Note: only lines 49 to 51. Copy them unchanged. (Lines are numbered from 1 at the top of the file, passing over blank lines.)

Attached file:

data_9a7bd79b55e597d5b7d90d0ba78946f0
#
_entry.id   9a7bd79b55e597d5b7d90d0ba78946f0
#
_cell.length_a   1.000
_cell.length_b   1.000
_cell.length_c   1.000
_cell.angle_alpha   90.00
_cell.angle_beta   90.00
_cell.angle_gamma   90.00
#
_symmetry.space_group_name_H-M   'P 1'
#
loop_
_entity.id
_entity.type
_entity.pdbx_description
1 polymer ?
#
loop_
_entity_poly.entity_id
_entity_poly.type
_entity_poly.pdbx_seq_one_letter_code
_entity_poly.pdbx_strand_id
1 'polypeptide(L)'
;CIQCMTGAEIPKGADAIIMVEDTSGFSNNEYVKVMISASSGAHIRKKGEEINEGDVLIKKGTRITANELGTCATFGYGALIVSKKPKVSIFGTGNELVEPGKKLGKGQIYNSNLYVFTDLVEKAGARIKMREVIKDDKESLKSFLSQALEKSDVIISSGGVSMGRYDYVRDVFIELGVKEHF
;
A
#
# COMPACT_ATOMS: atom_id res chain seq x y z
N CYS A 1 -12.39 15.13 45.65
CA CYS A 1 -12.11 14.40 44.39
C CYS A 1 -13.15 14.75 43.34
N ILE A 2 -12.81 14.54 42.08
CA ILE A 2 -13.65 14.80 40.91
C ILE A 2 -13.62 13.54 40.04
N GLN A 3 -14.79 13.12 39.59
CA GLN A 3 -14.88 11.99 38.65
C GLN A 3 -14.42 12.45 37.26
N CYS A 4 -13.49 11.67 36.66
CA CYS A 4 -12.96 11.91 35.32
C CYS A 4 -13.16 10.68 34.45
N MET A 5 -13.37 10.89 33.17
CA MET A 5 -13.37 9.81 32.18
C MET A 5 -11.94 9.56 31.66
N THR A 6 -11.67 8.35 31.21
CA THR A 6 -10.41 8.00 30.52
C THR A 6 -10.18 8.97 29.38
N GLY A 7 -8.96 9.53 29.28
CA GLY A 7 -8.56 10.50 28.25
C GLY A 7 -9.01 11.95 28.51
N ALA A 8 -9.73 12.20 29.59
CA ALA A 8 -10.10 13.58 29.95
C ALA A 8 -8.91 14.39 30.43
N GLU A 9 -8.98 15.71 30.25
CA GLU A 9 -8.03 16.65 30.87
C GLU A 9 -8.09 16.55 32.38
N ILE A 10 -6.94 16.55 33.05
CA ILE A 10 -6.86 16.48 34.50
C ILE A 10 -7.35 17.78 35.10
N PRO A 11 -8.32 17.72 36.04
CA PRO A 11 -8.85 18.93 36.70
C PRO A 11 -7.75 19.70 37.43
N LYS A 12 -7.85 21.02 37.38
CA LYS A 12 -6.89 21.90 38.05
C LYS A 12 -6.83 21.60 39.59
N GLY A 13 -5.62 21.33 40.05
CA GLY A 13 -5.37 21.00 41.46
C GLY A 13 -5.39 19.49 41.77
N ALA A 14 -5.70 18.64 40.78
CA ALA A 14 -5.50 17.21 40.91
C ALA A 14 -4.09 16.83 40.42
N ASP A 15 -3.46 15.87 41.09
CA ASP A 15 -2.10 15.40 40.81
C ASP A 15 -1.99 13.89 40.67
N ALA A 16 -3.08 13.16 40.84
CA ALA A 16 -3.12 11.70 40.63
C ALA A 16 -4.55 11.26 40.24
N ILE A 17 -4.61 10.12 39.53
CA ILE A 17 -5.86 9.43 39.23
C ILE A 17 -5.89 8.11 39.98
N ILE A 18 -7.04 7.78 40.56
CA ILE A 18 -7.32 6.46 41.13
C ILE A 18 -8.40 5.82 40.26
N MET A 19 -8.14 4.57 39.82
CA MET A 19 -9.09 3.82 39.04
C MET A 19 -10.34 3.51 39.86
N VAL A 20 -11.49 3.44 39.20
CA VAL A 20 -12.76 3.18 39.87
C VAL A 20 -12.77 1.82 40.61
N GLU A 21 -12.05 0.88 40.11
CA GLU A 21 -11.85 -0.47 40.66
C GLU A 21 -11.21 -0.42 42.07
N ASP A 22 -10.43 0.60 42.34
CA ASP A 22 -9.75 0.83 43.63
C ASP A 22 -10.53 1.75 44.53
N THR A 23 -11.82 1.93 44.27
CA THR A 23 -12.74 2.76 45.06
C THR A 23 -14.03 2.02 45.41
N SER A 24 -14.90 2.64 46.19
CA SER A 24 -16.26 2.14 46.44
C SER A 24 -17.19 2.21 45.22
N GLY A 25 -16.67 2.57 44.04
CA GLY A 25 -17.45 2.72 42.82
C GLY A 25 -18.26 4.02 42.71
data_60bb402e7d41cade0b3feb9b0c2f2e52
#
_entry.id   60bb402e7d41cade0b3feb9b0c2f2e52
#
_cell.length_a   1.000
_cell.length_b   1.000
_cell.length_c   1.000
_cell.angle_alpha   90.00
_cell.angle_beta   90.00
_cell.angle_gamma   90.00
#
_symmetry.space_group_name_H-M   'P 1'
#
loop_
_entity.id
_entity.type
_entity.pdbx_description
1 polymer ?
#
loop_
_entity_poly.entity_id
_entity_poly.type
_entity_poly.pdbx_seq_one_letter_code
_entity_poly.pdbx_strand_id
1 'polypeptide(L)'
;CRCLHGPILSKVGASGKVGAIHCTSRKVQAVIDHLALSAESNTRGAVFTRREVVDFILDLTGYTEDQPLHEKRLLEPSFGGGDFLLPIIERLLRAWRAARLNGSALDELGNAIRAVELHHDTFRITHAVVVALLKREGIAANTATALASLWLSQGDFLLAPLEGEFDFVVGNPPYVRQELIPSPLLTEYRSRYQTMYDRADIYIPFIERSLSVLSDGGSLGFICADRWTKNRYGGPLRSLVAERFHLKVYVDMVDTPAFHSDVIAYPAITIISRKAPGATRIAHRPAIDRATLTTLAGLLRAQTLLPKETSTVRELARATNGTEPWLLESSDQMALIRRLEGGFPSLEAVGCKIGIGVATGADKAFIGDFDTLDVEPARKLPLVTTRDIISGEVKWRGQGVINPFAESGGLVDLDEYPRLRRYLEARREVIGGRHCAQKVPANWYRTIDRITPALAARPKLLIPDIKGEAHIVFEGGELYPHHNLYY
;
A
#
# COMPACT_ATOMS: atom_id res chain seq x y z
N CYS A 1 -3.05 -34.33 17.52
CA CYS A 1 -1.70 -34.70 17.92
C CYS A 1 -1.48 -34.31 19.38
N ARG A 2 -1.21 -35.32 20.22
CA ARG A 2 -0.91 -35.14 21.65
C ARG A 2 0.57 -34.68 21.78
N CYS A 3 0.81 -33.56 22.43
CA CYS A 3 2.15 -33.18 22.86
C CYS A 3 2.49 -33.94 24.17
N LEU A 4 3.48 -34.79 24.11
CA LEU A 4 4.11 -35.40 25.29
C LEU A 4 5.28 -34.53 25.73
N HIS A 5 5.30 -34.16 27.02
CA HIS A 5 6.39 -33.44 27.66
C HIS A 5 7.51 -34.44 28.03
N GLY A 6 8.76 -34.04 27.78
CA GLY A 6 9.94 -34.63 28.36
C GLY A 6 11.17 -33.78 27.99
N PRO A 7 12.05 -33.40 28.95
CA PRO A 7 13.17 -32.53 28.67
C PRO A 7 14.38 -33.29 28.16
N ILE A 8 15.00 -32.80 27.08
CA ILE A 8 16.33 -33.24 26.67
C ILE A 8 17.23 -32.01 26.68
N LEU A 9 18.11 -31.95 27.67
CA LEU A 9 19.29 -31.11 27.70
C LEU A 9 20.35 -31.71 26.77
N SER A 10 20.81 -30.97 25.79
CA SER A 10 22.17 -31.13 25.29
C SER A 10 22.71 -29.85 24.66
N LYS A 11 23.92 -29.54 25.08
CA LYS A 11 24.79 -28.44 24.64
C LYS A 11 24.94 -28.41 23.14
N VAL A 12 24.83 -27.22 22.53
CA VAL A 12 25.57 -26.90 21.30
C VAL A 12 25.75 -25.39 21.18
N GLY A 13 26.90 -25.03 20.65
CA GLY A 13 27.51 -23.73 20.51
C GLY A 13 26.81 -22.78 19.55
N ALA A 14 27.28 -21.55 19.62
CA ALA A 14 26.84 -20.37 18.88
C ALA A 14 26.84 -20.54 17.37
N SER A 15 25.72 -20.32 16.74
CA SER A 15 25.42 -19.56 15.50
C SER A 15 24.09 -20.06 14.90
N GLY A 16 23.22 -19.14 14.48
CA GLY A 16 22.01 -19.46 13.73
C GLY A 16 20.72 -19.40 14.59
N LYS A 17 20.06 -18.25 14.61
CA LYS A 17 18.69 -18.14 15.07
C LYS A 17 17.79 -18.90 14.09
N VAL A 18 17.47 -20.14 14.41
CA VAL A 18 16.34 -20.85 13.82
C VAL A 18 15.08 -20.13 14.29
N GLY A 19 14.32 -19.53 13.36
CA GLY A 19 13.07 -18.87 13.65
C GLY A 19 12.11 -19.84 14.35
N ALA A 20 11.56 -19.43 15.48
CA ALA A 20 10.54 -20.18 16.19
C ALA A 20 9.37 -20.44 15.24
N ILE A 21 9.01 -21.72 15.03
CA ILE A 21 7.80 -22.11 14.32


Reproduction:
N GLY A 7 -8.96 9.53 29.28
CA GLY A 7 -8.56 10.50 28.25
C GLY A 7 -9.01 11.95 28.51